"You have to really be careful where you buy full spectrum from and make sure the source is good, that the place is very familiar with their farms," she continues. "And that they also have something called a certificate of analysis [a document of lab tests that identifies what is in the product]. When you are a consumer in this marketplace, it is skeptical."
Casey Georgeson, founder and CEO of luxe CBD beauty line Saint Jane, emphasizes the importance of testing and transparency.
"We rigorously test the purity of our CBD four times before it reaches our clients, which is more than double the industry average. We also use full spectrum cannabidiol in our serums because we believe in the rich benefits of the whole plant. In addition, all of our formulas are crafted from clean, all-natural, vegan, cruelty-free, non-toxic and sustainably sourced ingredients."
For each Saint Jane product, you can view a third-party certificate of analysis on the brand's website. (See it here for the Luxury Beauty Serum).
Beware of Products That Claim to Contain CBD
Many beauty brands jump on the CBD trend train and claim their products have CBD in them when they actually don't. A common consumer mistake is misunderstanding the ingredients hemp seed oil and cannabis sativa seed oil for CBD. To be clear, thesedo not contain any CBD.
"Many companies are photographing these hemp seed oil products among cannabis leaves and other images of cannabis culture in order to further confuse the consumer, " warns Cindy Capobianco, co-founder and president of luxury CBD brand Lord Jones, which has garnered a celebrity following, including Mandy Moore, Kristen Bell, Olivia Wilde and more. "CBD is found within the stalk, flower and leaves of the hemp plant -- not in the seeds. Hemp seed oil has been around for centuries and is a wonderful ingredient for the skin and the body due to its high levels of omega 3 and omega 6 fatty acids, but for those looking for the benefits of CBD, users must look for a product [whose] packaging clearly states that it contains CBD."
First and foremost, always read the label.
"A quality CBD beauty product will likely also contain added ingredients such as essential oils to make a more robust and high-quality final product. If the product label doesn’t tell you exactly what’s in it, there’s a chance that there is minimal amounts of CBD in it and/or the brand could just be looking to capitalize on the cannabis trend," says Gorst. "If it says it’s a CBD product but there’s no indication of where the CBD came from or how much is in it, it should probably be left on the shelf."
If the product does contain CBD the label should clearly state at least one of these terms: CBD, cannabidiol, hemp extract, phytocannabinoid rich or PTCR (full spectrum).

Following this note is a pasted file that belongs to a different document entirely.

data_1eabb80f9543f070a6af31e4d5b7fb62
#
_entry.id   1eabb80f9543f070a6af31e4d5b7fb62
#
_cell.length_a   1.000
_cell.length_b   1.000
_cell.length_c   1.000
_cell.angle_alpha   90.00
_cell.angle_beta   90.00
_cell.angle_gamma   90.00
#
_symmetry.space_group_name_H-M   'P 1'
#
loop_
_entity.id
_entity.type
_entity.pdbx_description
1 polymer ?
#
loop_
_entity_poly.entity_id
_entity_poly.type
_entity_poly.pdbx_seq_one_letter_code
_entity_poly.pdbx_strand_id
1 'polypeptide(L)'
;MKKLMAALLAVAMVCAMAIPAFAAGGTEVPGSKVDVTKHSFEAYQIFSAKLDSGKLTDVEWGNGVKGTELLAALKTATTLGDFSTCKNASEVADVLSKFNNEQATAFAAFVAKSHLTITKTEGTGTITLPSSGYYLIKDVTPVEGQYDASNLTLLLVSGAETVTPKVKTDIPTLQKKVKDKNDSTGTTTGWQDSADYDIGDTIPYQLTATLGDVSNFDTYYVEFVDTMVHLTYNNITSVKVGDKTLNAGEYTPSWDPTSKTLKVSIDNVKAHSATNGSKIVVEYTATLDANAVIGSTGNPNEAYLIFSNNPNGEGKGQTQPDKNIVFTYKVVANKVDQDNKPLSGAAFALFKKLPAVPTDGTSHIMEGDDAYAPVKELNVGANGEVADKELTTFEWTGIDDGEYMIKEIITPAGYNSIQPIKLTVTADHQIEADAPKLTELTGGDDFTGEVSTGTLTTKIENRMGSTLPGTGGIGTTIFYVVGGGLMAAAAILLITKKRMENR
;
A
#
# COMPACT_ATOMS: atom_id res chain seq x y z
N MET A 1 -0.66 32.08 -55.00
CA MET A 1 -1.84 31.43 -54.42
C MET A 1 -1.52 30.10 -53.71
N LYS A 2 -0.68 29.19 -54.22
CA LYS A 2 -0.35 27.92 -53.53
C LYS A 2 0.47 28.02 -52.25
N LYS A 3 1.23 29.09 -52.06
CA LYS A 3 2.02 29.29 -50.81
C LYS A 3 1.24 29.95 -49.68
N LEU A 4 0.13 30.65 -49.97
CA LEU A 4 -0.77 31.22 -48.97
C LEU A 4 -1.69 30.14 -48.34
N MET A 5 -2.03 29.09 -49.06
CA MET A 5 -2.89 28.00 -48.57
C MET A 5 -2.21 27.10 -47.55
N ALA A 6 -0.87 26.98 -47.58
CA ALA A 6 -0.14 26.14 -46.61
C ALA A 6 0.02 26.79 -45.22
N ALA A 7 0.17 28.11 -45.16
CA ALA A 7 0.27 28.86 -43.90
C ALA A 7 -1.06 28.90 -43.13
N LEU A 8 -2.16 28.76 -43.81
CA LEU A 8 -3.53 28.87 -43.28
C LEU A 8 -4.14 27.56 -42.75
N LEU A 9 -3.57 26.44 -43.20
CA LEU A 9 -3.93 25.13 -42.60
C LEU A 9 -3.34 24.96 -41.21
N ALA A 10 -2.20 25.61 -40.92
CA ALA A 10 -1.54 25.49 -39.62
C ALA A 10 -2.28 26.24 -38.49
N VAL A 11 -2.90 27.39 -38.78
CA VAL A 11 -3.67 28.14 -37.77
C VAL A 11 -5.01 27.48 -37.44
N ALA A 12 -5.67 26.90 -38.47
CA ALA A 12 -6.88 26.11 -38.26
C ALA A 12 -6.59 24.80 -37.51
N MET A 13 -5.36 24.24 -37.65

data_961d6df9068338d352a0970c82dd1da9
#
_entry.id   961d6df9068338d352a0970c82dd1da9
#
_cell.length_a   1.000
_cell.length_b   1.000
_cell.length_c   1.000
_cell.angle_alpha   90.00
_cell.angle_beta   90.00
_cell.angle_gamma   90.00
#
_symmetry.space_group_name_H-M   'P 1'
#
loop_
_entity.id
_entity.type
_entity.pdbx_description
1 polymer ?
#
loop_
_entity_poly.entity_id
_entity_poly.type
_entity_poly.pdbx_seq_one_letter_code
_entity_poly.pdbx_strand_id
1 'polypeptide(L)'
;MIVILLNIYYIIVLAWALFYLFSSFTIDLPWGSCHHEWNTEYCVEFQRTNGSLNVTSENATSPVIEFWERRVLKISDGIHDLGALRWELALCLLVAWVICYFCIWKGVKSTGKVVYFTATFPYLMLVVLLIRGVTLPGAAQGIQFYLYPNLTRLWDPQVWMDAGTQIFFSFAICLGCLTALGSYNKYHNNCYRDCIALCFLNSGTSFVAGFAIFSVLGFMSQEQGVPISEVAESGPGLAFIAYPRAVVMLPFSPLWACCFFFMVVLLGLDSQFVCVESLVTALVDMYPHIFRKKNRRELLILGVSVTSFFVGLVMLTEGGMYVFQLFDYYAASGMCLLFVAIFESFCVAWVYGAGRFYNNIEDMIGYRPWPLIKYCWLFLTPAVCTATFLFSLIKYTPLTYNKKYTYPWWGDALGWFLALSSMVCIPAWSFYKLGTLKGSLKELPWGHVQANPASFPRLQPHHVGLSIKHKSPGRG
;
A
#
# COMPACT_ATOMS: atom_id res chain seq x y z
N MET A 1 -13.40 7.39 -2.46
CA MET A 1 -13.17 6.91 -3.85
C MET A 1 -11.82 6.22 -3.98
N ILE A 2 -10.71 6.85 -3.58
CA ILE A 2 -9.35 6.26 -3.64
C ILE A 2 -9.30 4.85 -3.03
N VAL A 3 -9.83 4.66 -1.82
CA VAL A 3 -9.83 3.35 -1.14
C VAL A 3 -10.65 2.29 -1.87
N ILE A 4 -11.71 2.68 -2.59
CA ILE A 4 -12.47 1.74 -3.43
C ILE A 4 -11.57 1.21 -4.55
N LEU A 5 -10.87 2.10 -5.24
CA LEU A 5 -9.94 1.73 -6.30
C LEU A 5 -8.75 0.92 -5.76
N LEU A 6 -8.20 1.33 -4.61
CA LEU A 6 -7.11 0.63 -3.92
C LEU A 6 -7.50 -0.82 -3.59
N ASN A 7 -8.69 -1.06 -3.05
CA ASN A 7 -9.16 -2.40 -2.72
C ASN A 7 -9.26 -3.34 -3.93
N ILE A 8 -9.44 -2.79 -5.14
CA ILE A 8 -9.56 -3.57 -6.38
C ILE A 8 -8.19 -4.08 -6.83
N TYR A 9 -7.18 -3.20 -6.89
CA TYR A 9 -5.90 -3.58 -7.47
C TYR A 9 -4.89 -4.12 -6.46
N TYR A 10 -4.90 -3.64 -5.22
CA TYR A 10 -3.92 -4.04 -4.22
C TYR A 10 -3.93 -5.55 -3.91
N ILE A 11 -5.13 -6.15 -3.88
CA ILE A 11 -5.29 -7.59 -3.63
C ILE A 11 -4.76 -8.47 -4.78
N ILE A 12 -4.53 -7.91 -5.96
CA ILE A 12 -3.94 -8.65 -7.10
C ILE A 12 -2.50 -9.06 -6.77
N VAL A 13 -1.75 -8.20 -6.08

Responses vary regarding the ideal dose of CBD in products as there is minimal research on the perfect amount. It's also important to note that no body is the same; one person may need less or more CBD than another person does to feel the effects.
Dr. Capano gives a good benchmark for ingesting CBD.
"What we’re seeing in the research is that at doses of 20mg per kilogram of weight -- that’s when we start to see potential for drug interactions or liver toxicity. Ideally, you want to be at the dosage well below 20mg per kilogram a day, and most people are," Dr. Capano says.
For topical application, Dr. Batra says there really is no exact maximum amount, yet.
"At this point, there is insufficient research to identify the optimal dose of CBD in beauty products; however, since it would be very difficult to overdose on CBD in the skin, there is little risk to using products that contain higher amounts."
Dr. Gohara, on the other hand, says less is more.
"Like most actives, higher doses don’t always mean more efficacy. In fact, higher doses may mean more risk of irritation. A little bit of CBD oil (a pea-size amount over the entire face) can go a long way."
So, What's Next?
There's no doubt CBD continues to be a fascination in the beauty and wellness space (exactly why we're talking about it right now!), but with CBD just one of the over 100 compounds found in cannabis plants, experts are intrigued to explore more.
For instance, Palermino is currently developing a skincare line using cannabinoid isolates in addition to CBD, like CBN and CBG, to recombine them into precise, full spectrum dosing.
"We're actually doing one of the first clinical studies on multiple kinds of cannabinoids and what it does to your face."
Connors agrees CBD is only the tip of the iceberg: "As CBD education and attention continue to increase, I expect the next wave of interest to be around the synergies of cannabinoids when paired together."
"As more research is conducted on the 100+ compounds in cannabis, we will continue to learn new therapeutic benefits cannabinoids ratios can provide," she adds.